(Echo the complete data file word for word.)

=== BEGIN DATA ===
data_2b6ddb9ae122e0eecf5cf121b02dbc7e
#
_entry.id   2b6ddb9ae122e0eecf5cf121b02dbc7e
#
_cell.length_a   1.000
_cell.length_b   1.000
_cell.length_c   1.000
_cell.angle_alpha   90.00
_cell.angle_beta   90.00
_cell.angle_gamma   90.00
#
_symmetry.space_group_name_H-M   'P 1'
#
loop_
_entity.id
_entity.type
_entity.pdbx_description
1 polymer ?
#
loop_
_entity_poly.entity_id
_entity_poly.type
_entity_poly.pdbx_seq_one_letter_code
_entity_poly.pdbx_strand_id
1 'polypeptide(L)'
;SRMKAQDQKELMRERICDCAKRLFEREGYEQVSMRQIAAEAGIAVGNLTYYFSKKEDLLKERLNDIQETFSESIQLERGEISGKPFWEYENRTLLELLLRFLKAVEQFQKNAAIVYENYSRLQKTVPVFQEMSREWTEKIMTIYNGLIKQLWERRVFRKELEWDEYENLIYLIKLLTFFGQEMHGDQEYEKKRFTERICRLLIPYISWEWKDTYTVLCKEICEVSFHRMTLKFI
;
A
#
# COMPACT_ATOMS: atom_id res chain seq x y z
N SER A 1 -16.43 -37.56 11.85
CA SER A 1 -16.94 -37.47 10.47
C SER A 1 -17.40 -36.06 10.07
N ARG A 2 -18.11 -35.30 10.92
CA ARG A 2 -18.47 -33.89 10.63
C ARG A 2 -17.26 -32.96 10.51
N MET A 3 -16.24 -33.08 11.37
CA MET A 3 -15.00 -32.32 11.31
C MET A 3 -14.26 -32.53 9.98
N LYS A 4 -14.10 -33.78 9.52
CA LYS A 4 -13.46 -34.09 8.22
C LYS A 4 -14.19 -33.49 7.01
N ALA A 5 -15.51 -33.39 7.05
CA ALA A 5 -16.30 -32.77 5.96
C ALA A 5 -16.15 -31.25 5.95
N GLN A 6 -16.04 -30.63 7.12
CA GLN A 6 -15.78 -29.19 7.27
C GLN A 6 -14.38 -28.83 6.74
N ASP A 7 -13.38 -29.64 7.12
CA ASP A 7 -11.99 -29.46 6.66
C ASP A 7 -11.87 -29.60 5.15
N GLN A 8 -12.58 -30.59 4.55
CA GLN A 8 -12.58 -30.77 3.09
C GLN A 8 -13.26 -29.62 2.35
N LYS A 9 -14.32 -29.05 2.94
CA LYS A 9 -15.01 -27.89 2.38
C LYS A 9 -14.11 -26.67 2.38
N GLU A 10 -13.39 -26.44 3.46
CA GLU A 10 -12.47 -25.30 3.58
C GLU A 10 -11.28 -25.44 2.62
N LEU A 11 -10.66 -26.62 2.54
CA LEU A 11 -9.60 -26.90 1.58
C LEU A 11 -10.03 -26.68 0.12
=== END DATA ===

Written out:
data_2b6ddb9ae122e0eecf5cf121b02dbc7e
#
_entry.id   2b6ddb9ae122e0eecf5cf121b02dbc7e
#
_cell.length_a   1.000
_cell.length_b   1.000
_cell.length_c   1.000
_cell.angle_alpha   90.00
_cell.angle_beta   90.00
_cell.angle_gamma   90.00
#
_symmetry.space_group_name_H-M   'P 1'
#
loop_
_entity.id
_entity.type
_entity.pdbx_description
1 polymer ?
#
loop_
_entity_poly.entity_id
_entity_poly.type
_entity_poly.pdbx_seq_one_letter_code
_entity_poly.pdbx_strand_id
1 'polypeptide(L)'
;SRMKAQDQKELMRERICDCAKRLFEREGYEQVSMRQIAAEAGIAVGNLTYYFSKKEDLLKERLNDIQETFSESIQLERGEISGKPFWEYENRTLLELLLRFLKAVEQFQKNAAIVYENYSRLQKTVPVFQEMSREWTEKIMTIYNGLIKQLWERRVFRKELEWDEYENLIYLIKLLTFFGQEMHGDQEYEKKRFTERICRLLIPYISWEWKDTYTVLCKEICEVSFHRMTLKFI
;
A
#
# COMPACT_ATOMS: atom_id res chain seq x y z
N SER A 1 -16.43 -37.56 11.85
CA SER A 1 -16.94 -37.47 10.47
C SER A 1 -17.40 -36.06 10.07
N ARG A 2 -18.11 -35.30 10.92
CA ARG A 2 -18.47 -33.89 10.63
C ARG A 2 -17.26 -32.96 10.51
N MET A 3 -16.24 -33.08 11.37
CA MET A 3 -15.00 -32.32 11.31
C MET A 3 -14.26 -32.53 9.98
N LYS A 4 -14.10 -33.78 9.52
CA LYS A 4 -13.46 -34.09 8.22
C LYS A 4 -14.19 -33.49 7.01
N ALA A 5 -15.51 -33.39 7.05
CA ALA A 5 -16.30 -32.77 5.96
C ALA A 5 -16.15 -31.25 5.95
N GLN A 6 -16.04 -30.63 7.12
CA GLN A 6 -15.78 -29.19 7.27
C GLN A 6 -14.38 -28.83 6.74
N ASP A 7 -13.38 -29.64 7.12
CA ASP A 7 -11.99 -29.46 6.66
C ASP A 7 -11.87 -29.60 5.15
N GLN A 8 -12.58 -30.59 4.55
CA GLN A 8 -12.58 -30.77 3.09
C GLN A 8 -13.26 -29.62 2.35
N LYS A 9 -14.32 -29.05 2.94
CA LYS A 9 -15.01 -27.89 2.38
C LYS A 9 -14.11 -26.67 2.38
N GLU A 10 -13.39 -26.44 3.46
CA GLU A 10 -12.47 -25.30 3.58
C GLU A 10 -11.28 -25.44 2.62
N LEU A 11 -10.66 -26.62 2.54
CA LEU A 11 -9.60 -26.90 1.58
C LEU A 11 -10.03 -26.68 0.12